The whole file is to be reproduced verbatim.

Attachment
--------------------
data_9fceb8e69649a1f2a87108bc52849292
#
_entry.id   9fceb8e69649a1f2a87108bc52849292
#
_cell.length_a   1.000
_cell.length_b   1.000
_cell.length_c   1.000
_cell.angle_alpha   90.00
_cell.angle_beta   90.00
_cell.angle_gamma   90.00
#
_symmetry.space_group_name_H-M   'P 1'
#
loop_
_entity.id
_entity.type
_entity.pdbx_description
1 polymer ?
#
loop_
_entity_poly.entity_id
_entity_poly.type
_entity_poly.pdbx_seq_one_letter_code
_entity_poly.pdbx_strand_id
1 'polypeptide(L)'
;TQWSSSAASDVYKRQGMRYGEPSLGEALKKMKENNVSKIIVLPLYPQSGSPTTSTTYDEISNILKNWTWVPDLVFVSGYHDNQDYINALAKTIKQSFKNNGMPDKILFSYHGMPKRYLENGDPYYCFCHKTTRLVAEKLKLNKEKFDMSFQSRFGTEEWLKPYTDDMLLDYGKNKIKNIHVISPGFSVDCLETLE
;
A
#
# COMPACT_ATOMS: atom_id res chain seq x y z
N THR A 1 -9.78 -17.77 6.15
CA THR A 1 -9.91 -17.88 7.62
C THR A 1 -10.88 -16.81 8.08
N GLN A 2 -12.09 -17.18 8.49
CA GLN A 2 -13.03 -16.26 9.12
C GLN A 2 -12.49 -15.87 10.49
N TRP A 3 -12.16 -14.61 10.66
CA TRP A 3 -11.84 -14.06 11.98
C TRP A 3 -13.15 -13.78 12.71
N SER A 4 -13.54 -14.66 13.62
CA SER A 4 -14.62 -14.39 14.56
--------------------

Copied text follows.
data_9fceb8e69649a1f2a87108bc52849292
#
_entry.id   9fceb8e69649a1f2a87108bc52849292
#
_cell.length_a   1.000
_cell.length_b   1.000
_cell.length_c   1.000
_cell.angle_alpha   90.00
_cell.angle_beta   90.00
_cell.angle_gamma   90.00
#
_symmetry.space_group_name_H-M   'P 1'
#
loop_
_entity.id
_entity.type
_entity.pdbx_description
1 polymer ?
#
loop_
_entity_poly.entity_id
_entity_poly.type
_entity_poly.pdbx_seq_one_letter_code
_entity_poly.pdbx_strand_id
1 'polypeptide(L)'
;TQWSSSAASDVYKRQGMRYGEPSLGEALKKMKENNVSKIIVLPLYPQSGSPTTSTTYDEISNILKNWTWVPDLVFVSGYHDNQDYINALAKTIKQSFKNNGMPDKILFSYHGMPKRYLENGDPYYCFCHKTTRLVAEKLKLNKEKFDMSFQSRFGTEEWLKPYTDDMLLDYGKNKIKNIHVISPGFSVDCLETLE
;
A
#
# COMPACT_ATOMS: atom_id res chain seq x y z
N THR A 1 -9.78 -17.77 6.15
CA THR A 1 -9.91 -17.88 7.62
C THR A 1 -10.88 -16.81 8.08
N GLN A 2 -12.09 -17.18 8.49
CA GLN A 2 -13.03 -16.26 9.12
C GLN A 2 -12.49 -15.87 10.49
N TRP A 3 -12.16 -14.61 10.66
CA TRP A 3 -11.84 -14.06 11.98
C TRP A 3 -13.15 -13.78 12.71
N SER A 4 -13.54 -14.66 13.62
CA SER A 4 -14.62 -14.39 14.56